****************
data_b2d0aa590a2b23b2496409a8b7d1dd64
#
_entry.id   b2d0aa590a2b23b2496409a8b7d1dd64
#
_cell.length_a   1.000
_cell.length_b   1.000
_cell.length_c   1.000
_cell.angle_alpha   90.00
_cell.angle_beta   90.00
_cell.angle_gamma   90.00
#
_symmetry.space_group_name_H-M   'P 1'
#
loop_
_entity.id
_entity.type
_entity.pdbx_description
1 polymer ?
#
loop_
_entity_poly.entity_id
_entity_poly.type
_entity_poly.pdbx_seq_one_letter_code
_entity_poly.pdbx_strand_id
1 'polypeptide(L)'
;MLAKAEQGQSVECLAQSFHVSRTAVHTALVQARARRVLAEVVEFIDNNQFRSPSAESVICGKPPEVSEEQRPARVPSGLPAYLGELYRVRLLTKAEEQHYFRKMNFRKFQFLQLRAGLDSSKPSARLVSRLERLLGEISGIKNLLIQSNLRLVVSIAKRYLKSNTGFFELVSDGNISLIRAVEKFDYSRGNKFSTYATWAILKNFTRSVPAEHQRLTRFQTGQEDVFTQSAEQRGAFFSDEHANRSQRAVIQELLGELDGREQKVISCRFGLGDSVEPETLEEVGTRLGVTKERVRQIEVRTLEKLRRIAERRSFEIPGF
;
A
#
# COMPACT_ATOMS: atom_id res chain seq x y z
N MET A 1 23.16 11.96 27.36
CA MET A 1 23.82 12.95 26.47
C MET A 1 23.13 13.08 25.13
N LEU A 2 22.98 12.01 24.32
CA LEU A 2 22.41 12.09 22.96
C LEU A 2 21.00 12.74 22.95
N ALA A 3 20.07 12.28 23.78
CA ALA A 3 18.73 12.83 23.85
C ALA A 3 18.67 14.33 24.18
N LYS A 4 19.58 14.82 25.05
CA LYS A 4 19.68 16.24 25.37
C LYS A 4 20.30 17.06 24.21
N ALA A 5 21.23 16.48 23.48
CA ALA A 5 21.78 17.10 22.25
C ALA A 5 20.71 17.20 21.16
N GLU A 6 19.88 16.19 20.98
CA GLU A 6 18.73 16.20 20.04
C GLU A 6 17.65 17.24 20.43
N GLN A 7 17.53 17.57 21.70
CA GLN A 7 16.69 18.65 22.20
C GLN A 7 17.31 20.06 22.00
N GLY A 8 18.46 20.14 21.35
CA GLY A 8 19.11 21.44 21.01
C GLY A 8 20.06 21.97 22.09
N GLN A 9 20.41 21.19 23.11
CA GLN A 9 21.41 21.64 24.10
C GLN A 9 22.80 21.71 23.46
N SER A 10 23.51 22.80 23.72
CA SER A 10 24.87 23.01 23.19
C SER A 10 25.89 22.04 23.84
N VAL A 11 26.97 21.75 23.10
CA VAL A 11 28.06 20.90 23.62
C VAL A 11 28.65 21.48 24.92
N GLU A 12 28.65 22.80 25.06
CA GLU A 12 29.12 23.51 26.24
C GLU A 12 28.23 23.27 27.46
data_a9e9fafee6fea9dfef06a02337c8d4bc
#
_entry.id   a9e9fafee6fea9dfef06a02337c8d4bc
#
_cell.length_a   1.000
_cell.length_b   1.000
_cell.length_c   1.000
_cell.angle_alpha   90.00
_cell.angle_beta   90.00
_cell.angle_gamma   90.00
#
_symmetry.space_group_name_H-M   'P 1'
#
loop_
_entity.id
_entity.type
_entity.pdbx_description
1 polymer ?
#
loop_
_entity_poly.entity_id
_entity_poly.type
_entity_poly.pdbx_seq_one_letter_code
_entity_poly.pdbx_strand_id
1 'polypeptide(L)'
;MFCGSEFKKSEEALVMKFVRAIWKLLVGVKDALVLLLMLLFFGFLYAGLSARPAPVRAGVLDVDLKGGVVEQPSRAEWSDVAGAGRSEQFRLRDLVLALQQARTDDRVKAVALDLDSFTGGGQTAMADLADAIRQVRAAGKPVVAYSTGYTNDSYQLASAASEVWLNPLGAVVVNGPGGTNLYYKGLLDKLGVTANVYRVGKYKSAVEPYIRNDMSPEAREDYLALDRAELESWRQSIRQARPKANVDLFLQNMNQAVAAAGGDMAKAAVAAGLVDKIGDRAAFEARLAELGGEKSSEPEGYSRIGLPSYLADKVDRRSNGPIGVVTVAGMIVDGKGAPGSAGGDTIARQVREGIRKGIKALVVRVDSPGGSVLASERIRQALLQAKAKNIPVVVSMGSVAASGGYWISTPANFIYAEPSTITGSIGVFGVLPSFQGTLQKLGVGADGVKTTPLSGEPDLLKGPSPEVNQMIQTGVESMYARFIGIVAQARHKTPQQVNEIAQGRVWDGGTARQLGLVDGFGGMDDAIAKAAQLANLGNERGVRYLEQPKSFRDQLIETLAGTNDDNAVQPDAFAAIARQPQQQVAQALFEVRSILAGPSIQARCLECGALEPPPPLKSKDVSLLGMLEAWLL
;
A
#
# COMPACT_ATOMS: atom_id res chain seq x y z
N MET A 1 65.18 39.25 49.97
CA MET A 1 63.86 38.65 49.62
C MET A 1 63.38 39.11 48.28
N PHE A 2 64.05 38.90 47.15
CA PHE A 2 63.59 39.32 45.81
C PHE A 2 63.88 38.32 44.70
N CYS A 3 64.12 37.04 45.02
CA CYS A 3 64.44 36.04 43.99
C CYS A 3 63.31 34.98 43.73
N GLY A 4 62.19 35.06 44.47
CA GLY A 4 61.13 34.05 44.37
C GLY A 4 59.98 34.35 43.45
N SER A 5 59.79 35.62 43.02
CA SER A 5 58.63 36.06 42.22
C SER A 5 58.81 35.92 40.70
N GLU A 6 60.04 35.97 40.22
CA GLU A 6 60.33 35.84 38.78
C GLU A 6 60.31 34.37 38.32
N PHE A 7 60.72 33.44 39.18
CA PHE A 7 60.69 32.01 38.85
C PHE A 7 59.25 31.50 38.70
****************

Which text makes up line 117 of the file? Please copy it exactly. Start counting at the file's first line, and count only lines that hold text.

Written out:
C PHE A 7 59.25 31.50 38.70